Pennsylvania Burglary Laws
Overview of Pennsylvania Burglary Laws
Pennsylvania law defines burglary as entering any portion of a building or occupied structure with the intent to commit a crime inside, unless the premises are open to the public at the time or the defendant is allowed to enter.
The important element to note is that the defendant must have the intent to commit some kind of crime once he/she has entered the building. It does not matter whether or not the planned crime actually took place. If the defendant had the intent to commit it after entering the building or structure, then a burglary has been committed.
See FindLaw's Property Crimes section to learn more about similar crimes.
Also, it does not require that any physical breaking and entering has occurred. The door to the building may have been left wide open and the defendant could have just stepped inside freely.
If the defendant commits a crime in addition to burglary at the time of his/her offense, the defendant may only be charged with burglary and not the crime committed once he/she was inside. However, if that crime constituted a first or second degree felony, then that may be charged separately. Thus the defendant may be convicted of both burglary as well as the criminal charge for the felony crime committed inside the structure or building.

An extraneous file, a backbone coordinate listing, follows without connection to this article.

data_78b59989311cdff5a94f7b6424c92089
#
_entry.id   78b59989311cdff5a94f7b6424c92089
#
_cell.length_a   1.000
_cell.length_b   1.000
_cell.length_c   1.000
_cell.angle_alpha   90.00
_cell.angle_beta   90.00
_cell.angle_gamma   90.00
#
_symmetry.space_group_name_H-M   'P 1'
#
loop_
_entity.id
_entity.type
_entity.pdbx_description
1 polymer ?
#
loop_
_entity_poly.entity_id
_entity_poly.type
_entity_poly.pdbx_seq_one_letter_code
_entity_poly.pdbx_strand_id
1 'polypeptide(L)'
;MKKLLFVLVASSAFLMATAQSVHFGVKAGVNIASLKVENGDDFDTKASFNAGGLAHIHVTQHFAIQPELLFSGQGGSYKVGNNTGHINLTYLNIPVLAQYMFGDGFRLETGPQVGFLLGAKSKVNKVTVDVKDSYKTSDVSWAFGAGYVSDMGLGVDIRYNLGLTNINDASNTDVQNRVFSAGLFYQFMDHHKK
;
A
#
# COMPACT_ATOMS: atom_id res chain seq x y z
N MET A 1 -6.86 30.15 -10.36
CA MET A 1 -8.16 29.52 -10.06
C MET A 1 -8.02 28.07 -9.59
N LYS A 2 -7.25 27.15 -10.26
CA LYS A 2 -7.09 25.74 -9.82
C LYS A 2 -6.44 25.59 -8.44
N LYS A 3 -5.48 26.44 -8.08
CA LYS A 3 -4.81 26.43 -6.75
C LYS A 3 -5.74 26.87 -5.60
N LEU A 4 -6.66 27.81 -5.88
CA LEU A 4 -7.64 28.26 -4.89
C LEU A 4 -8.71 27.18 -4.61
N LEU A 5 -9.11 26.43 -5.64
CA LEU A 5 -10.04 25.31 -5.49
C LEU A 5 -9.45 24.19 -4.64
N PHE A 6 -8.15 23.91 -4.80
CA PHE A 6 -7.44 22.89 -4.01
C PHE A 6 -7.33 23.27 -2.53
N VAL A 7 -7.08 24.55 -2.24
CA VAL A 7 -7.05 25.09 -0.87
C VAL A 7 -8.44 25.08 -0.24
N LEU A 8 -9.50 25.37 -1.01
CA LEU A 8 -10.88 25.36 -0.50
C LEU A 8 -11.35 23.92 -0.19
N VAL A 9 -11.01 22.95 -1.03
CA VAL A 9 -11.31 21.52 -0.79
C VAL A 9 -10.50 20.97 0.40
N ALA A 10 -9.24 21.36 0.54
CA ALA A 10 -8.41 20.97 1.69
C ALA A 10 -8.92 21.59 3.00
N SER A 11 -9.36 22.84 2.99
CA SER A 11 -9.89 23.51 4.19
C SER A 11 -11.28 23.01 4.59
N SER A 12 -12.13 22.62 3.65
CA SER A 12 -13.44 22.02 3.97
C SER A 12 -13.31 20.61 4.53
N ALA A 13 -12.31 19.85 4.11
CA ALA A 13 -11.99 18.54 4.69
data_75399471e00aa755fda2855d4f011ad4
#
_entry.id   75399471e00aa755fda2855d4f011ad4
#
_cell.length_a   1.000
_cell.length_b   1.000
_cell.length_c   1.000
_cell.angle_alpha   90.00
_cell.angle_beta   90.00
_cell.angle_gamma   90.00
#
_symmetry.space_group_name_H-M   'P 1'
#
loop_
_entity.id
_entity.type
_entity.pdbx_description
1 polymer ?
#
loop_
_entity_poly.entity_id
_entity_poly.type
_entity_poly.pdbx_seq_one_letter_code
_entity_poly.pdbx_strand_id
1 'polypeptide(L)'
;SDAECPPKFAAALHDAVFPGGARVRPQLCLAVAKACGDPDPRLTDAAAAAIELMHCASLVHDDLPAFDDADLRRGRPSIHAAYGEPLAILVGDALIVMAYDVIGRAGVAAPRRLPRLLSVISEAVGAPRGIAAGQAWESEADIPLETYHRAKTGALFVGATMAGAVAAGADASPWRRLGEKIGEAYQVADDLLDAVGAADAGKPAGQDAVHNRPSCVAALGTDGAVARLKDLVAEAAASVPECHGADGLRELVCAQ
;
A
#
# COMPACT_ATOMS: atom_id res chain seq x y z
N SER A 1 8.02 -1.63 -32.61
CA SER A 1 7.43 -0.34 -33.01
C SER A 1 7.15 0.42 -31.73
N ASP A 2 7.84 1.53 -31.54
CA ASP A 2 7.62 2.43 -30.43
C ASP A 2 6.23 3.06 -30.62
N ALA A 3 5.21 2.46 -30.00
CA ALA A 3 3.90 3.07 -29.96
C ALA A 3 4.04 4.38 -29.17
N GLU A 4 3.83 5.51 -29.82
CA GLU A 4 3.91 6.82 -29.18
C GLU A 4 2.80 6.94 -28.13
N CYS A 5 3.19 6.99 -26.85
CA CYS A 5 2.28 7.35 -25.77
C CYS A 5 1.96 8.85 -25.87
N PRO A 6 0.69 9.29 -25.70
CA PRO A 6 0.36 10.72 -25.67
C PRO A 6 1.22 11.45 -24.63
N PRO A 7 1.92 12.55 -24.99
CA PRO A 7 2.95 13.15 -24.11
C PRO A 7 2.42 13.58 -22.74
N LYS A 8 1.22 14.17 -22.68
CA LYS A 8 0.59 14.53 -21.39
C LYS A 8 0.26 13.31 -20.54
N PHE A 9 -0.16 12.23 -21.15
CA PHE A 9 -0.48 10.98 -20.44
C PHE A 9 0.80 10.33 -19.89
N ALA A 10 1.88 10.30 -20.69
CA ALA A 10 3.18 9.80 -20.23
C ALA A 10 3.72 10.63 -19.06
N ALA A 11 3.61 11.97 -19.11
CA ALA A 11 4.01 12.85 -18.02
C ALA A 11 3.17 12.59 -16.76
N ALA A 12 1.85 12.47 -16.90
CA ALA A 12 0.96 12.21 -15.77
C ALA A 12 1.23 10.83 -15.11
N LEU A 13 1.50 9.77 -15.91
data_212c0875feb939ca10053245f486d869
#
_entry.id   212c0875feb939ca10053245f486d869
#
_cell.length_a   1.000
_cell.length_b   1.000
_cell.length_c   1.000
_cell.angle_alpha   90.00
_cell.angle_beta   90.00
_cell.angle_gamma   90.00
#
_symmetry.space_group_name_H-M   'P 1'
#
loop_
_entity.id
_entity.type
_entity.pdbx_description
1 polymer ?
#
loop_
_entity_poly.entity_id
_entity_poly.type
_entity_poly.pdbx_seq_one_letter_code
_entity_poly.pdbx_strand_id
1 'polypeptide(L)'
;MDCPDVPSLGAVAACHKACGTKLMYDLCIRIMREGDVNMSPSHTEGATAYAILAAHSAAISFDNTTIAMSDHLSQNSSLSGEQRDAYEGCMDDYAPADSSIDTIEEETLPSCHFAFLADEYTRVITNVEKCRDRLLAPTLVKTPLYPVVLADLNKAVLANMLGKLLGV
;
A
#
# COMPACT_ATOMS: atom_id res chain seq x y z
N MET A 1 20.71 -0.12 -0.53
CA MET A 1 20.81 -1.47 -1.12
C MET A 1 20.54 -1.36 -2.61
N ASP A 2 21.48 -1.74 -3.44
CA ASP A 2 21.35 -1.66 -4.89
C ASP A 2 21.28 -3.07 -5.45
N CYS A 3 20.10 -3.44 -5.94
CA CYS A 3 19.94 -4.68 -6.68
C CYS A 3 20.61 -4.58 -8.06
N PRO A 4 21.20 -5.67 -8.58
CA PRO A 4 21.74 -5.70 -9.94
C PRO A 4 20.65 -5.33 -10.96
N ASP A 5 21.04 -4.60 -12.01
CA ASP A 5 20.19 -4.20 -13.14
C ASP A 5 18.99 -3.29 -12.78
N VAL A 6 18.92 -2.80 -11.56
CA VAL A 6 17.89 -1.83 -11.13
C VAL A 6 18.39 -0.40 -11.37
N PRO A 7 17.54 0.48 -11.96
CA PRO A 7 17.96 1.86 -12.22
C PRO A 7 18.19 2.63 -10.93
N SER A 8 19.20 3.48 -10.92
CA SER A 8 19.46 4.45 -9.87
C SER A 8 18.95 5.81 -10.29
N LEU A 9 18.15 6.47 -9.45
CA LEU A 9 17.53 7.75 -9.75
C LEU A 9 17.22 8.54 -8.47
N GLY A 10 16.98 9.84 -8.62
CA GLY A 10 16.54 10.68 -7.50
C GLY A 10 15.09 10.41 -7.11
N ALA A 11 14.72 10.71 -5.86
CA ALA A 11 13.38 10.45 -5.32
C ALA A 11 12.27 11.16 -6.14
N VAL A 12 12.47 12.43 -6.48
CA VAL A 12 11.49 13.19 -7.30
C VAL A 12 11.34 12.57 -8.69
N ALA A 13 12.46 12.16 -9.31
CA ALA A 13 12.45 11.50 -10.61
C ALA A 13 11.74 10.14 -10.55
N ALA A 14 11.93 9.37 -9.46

Defenses to Burglary Charges
- The building or structure was abandoned
- Lack of intent to commit a crime inside the building or structure
- Premises were open to the public at the time
- The defendant had a license to enter the property
- Consent of owner of property
See Burglary Defenses for more details.
Penalties and Sentences
Burglary in Pennsylvania is a first degree felony and may carry a jail sentence of up to twenty years in prison. However, if the building or structure that the defendant entered was not meant for overnight accommodation and no one was inside at the time of the defendant's entry, it may only be a second degree felony. This carries a sentence of up to ten years in prison. The judge may use his/her discretion and add a fine to the penalty as well.
See Burglary Penalties and Sentencing for more in-depth details.
Pennsylvania Burglary Statute
Pennsylvania Burglary Statute - Title 18, Section 3502
Note: State laws are constantly changing -- please contact a Pennsylvania criminal defense attorney or conduct your own legal research to verify the state law(s) you are researching.
Pennsylvania Criminal Laws Related Resources:
Facing Burglary Charges? A Pennsylvania Attorney Can Help
Burglary charges are generally more severe than simple theft, since they also involve breaking into the property of another. If you have been charged with this crime, the prosecution's case will depend on the strength of the evidence and witness testimony. An experienced attorney can challenge the validity of the evidence and will advocate on your behalf. If you're facing charges, it's a good idea to contact a local criminal defense attorney as soon as possible.
You Don’t Have To Solve This on Your Own – Get a Lawyer’s Help
Meeting with a lawyer can help you understand your options and how to best protect your rights. Visit our attorney directory to find a lawyer near you who can help.
Next Steps: Search for a Local Attorney
Contact a qualified attorney.